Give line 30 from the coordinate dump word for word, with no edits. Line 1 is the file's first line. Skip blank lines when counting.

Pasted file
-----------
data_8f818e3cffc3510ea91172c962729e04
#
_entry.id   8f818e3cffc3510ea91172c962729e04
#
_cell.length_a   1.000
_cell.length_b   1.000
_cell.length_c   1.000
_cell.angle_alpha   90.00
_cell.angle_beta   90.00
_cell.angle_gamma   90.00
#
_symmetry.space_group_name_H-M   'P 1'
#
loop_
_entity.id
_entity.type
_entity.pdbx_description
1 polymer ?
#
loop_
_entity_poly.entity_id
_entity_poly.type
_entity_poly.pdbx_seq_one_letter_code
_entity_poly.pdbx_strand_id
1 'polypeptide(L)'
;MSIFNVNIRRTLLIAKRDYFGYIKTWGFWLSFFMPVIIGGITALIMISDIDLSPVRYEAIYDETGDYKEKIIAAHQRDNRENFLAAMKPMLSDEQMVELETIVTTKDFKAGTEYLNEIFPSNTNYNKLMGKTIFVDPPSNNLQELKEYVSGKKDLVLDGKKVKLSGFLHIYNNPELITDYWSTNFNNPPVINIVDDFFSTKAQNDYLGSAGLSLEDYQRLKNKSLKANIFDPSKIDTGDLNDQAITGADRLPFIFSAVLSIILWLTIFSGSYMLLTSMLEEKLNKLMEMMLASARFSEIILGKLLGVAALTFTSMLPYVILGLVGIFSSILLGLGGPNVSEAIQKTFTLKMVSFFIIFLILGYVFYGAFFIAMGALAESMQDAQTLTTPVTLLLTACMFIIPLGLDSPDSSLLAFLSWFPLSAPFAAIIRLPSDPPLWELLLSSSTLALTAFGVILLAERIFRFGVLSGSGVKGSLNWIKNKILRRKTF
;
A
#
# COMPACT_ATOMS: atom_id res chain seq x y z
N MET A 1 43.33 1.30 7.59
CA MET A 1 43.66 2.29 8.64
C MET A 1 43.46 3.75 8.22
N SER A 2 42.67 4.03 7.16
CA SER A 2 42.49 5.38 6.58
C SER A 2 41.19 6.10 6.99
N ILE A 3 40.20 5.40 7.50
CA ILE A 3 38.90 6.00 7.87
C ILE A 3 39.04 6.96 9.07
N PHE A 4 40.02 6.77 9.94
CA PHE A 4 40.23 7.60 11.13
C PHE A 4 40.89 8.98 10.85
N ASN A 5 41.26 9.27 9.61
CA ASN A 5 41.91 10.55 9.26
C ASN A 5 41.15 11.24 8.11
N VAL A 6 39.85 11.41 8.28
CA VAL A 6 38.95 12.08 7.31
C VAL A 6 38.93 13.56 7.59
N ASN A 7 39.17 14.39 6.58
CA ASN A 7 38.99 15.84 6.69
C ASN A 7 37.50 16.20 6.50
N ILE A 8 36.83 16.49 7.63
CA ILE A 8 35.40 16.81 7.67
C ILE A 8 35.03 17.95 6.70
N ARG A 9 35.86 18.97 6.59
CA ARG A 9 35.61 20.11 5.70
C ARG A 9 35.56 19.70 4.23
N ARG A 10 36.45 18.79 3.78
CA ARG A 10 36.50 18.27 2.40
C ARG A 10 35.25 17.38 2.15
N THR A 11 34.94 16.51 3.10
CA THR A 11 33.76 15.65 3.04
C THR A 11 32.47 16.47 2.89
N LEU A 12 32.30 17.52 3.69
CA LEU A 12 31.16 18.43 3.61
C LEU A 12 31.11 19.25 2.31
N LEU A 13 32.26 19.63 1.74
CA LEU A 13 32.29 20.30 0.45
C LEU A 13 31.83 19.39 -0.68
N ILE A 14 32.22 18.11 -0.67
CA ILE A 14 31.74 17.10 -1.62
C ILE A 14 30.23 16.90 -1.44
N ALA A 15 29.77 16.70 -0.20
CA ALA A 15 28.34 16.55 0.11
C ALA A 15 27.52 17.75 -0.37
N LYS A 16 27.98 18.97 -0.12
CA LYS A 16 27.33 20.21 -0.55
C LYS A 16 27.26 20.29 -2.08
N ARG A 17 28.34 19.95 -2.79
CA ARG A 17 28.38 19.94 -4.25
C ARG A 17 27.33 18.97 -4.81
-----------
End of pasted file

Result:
# COMPACT_ATOMS: atom_id res chain seq x y z